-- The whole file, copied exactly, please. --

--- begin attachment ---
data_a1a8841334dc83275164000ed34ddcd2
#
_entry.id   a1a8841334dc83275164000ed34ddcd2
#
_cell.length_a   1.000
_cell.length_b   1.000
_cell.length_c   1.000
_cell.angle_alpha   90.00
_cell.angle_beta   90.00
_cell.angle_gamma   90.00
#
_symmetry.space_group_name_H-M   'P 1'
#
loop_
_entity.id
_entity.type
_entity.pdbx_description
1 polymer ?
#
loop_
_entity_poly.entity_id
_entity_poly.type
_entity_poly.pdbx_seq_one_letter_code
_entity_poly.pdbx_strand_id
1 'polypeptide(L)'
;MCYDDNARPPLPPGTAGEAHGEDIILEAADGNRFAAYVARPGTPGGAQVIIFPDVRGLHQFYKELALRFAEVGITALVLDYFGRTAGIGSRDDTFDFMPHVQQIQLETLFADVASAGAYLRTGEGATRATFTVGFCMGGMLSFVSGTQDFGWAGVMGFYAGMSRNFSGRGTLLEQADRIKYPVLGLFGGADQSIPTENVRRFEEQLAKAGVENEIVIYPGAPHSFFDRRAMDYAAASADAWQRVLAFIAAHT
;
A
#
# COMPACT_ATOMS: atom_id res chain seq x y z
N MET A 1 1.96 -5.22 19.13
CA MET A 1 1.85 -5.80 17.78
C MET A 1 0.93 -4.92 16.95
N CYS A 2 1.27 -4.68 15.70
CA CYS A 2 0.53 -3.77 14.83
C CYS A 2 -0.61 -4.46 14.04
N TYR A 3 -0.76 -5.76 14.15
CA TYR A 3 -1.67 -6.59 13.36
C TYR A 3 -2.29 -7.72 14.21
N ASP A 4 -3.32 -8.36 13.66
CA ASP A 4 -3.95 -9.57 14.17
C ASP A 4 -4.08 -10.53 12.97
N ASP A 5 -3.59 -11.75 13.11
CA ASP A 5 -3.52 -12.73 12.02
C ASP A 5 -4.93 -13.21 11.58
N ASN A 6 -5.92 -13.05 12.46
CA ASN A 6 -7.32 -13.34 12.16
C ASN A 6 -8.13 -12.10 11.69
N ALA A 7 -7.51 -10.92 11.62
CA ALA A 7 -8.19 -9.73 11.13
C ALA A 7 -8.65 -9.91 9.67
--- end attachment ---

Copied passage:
data_a1a8841334dc83275164000ed34ddcd2
#
_entry.id   a1a8841334dc83275164000ed34ddcd2
#
_cell.length_a   1.000
_cell.length_b   1.000
_cell.length_c   1.000
_cell.angle_alpha   90.00
_cell.angle_beta   90.00
_cell.angle_gamma   90.00
#
_symmetry.space_group_name_H-M   'P 1'
#
loop_
_entity.id
_entity.type
_entity.pdbx_description
1 polymer ?
#
loop_
_entity_poly.entity_id
_entity_poly.type
_entity_poly.pdbx_seq_one_letter_code
_entity_poly.pdbx_strand_id
1 'polypeptide(L)'
;MCYDDNARPPLPPGTAGEAHGEDIILEAADGNRFAAYVARPGTPGGAQVIIFPDVRGLHQFYKELALRFAEVGITALVLDYFGRTAGIGSRDDTFDFMPHVQQIQLETLFADVASAGAYLRTGEGATRATFTVGFCMGGMLSFVSGTQDFGWAGVMGFYAGMSRNFSGRGTLLEQADRIKYPVLGLFGGADQSIPTENVRRFEEQLAKAGVENEIVIYPGAPHSFFDRRAMDYAAASADAWQRVLAFIAAHT
;
A
#
# COMPACT_ATOMS: atom_id res chain seq x y z
N MET A 1 1.96 -5.22 19.13
CA MET A 1 1.85 -5.80 17.78
C MET A 1 0.93 -4.92 16.95
N CYS A 2 1.27 -4.68 15.70
CA CYS A 2 0.53 -3.77 14.83
C CYS A 2 -0.61 -4.46 14.04
N TYR A 3 -0.76 -5.76 14.15
CA TYR A 3 -1.67 -6.59 13.36
C TYR A 3 -2.29 -7.72 14.21
N ASP A 4 -3.32 -8.36 13.66
CA ASP A 4 -3.95 -9.57 14.17
C ASP A 4 -4.08 -10.53 12.97
N ASP A 5 -3.59 -11.75 13.11
CA ASP A 5 -3.52 -12.73 12.02
C ASP A 5 -4.93 -13.21 11.58
N ASN A 6 -5.92 -13.05 12.46
CA ASN A 6 -7.32 -13.34 12.16
C ASN A 6 -8.13 -12.10 11.69
N ALA A 7 -7.51 -10.92 11.62
CA ALA A 7 -8.19 -9.73 11.13
C ALA A 7 -8.65 -9.91 9.67